Crisis Talks in Egypt over Deadly Sectarian Clashes

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The Egyptian government was set for crisis talks on Monday after clashes left 24 people dead, raising fears of widespread sectarian unrest that threatens to widen the cracks in an already fragile transition from Hosni Mubarak's regime.

Prime Minister Essam Sharaf was to convene an emergency cabinet meeting on Monday afternoon, state television reported.

The meeting came as at least 40 people were arrested in central Cairo overnight after a demonstration by Copts in the Maspero district degenerated into deadly clashes that left more than 200 people wounded, a security official told Agence France Presse.

It was not immediately clear how many of those detained were Muslim or Christian.

A curfew was imposed overnight in parts of the Egyptian capital following the clashes.

Coptic Christians had been holding a demonstration to protest against a recent attack on a church in the southern Egyptian city of Aswan when the clashes started, sparking further fighting later near the hospital housing the mortuary.

In a late night address, Sharaf called on Egyptians "not to give in to sedition", warning that Egypt is "in danger."

At least five of the dead were mown down by a speeding army vehicle, a priest from the minority Coptic community said, while an AFP correspondent saw other bodies with gunshot wounds.

Grand Imam of al-Azhar Ahmed Tayyeb called for crisis talks between Muslim and Christian leaders later on Monday "in a bid to contain the crisis", state television said.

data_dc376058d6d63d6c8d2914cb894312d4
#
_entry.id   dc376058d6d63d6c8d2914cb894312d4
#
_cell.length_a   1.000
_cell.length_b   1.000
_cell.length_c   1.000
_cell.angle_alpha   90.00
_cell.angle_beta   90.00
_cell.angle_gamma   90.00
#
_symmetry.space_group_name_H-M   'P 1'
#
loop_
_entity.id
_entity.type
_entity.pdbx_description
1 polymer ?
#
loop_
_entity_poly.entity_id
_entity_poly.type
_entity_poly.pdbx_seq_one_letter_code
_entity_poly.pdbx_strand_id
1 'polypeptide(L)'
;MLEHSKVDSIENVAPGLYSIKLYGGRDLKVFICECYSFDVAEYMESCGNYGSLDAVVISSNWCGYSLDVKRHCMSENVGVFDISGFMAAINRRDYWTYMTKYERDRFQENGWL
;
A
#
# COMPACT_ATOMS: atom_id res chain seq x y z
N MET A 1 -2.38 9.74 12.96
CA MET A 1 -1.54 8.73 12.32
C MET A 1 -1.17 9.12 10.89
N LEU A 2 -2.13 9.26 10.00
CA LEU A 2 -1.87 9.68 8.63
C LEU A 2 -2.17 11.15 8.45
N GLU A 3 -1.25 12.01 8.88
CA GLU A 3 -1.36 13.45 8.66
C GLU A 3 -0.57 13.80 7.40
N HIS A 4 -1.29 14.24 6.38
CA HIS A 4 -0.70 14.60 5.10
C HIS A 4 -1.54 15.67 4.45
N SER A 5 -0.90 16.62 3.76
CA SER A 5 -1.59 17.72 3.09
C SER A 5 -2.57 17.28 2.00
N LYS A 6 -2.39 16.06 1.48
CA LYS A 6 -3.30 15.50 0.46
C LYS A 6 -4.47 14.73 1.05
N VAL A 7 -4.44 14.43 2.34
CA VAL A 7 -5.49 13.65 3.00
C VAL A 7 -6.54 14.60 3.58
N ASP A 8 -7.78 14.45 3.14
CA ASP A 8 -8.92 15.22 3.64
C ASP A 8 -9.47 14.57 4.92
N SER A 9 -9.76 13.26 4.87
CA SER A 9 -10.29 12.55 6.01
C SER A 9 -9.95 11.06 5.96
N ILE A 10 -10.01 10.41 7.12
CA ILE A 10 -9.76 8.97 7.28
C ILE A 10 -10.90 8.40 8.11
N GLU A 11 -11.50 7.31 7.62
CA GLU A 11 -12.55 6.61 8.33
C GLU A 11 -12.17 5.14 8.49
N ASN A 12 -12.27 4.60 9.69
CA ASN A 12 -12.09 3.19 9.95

"A black night for Egypt's revolution," thundered the independent daily al-Shorouk in its front-page headline.

The independent al-Masry al-Youm simply wrote "Egypt", with the letters bleeding into pictures of clashes and destruction in central Cairo.

Some warned of an all-out civil war if the root causes of the clashes were not addressed.

"There needs to be serious action from the leaders to resolve the root causes. Otherwise this could lead to civil war," said Fuad Allam, who headed Egypt's security services for two decades.

He told al-Arabiya satellite television that discriminatory religious laws had to be amended.

But others say the clashes were not merely sectarian in nature, but fuelled by the anger towards security services and the ruling military council.

Some activists blamed government-backed provocation for the bloodshed which has triggered fears of worsening sectarian strife.

Users of social networking sites such as Twitter said the earlier clashes were provoked by "thugs" at the scene, while state television was accused of fanning anti-Coptic sentiment.

As the military police gave assurances that calm had returned to the capital, Sharaf warned on public television that Egypt was "in danger" following the most serious clashes since Mubarak was ousted in February.

Sharaf, appointed by the military council that took power after mass protests led to Mubarak's downfall, heads a caretaker government ahead of elections the council has pledged will be democratic.

Copts complain of systematic discrimination, but since Mubarak's fall, tensions have also mounted between the military -- initially hailed for not siding with Mubarak -- and groups that spearheaded the revolt, which say the army is reluctant to carry out genuine reforms.